Tag Archives: standards

Stanford finds personalized approach to opioids better

Opioids: Stanford researchers find personalized approach a better way to prescribe painkillersBy Denise Dador Dec 2019

This article demonstrates the importance of personalization for quality healthcare and shows that standards are inappropriate for medication choice and dosing.

Why do some people get addicted to opioid painkillers and others don’t?

Stanford School of Medicine researchers have developed an innovative program called the Humanwide Project. Through wearable technology, genetics, and other tools, it aims to personalize care and take the mystery out of how we work.

Debbie Spaizman was nearly sidelined by a health concern. Surgery was needed, but she hesitated due to how she reacted to pain medication.   Continue reading

Pain Needs Patient-Centered and Individualized Care

The HHS Pain Management Best Practice Inter-Agency Task Force Report Calls for Patient-Centered and Individualized Care – Jianguo Cheng, MD, PhD, FIPP, Molly Rutherford, MD, MPH, FASAM, Vanila M Singh, MD, MACM – January 2020

At least these folks see the reality: for pain, both acute and chronic, standard treatment with standard doses of standard medications is simply not medically appropriate. Pain treatment is not suitable for standardization.

Some healthcare services must be personalized to be effective, even when they become much more complicated and difficult (meaning, expensive).

The same people insisting on standard dose limits for opioids wouldn’t think of suggesting standard dose limits for blood thinners or insulin or cancer treatments.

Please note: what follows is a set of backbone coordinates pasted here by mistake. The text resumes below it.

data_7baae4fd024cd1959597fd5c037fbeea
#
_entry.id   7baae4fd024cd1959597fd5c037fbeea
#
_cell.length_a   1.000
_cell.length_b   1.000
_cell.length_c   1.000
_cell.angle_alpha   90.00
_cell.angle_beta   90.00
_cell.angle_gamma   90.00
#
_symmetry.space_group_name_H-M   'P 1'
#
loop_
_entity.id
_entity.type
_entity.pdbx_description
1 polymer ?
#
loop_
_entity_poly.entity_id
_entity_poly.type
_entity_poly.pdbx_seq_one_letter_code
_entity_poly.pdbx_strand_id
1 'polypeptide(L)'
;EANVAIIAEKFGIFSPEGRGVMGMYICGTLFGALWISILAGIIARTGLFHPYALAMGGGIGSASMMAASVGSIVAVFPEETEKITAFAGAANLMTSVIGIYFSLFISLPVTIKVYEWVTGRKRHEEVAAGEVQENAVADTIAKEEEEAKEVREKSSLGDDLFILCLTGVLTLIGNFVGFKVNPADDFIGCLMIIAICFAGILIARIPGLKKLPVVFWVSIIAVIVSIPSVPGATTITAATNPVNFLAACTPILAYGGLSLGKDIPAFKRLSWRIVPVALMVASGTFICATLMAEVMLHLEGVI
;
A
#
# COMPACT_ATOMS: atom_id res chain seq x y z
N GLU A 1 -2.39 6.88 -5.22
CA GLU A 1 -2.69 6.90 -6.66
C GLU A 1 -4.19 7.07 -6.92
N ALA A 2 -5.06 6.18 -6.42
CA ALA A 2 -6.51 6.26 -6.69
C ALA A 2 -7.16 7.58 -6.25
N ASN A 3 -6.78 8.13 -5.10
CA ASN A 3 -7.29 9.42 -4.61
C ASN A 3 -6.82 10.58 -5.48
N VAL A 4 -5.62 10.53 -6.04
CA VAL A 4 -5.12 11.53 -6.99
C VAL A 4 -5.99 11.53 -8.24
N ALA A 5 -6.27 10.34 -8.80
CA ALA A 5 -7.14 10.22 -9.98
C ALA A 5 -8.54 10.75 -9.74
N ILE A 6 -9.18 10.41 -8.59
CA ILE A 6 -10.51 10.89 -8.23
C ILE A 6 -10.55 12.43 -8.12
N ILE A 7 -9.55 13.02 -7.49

The Pain Management Best Practices Inter-Agency Task Force (Task Force) was convened by the US Department of Health and Human Services (HHS), in conjunction with the Department of Defense, the Department of Veterans Affairs, and the Office of National Drug Control Policy. Continue reading

Guidelines should allow for individual decisions

National Academies outlines new guidelines for opioid prescribing – By Andrew Joseph @DrewQJosephDec 2019

 A new report issued Thursday by the National Academies of Sciences, Engineering, and Medicine outlines a framework for prescribers and others to develop their own plans for acute pain, without offering any direct recommendations itself. 

Here is finally a sensible “guideline” that essentially says to ignore specific “rules” and work with individual patients to find what works best for them.

But I expect the simplistic anti-opioid rules fabricated by non-medical “experts” will continue to override any thoughtful guidance from respected scientific groups like the National Academies of Sciences, Engineering, and Medicine.

After all, what could scientists possibly know that PROPagandists don’t?   Continue reading

CDC Guideline Harms Pain Patients

CDC Guideline Harms Pain Patients, Panel Saysby Judy George, Contributing Writer, MedPage Today – March 11, 2019

The CDC’s 2016 opioid guideline is being implemented in ways that harm chronic pain patients, a panel of physicians said here.

I agree that the problem isn’t with the guidelines themselves.  They were just

1) suggestions,
2) for primary care providers and
3) first-time opioid prescriptions.

The problem is that they have been weaponized by anti-opioid crusaders to make laws and rules that force opioid tapers even when not medically indicated.  Continue reading

Reducing the global burden of chronic pain

Reducing the global burden of chronic pain – Beth D. Darnall, Clinical Professor, Stanford University School of Medicine

The profound global burden of chronic pain is increasing as the world population ages, and particularly so for low and middle income countries.

Reducing the global burden of pain requires

  • national policy and investment to develop coordinated local, national and international efforts to improve professional and public pain education;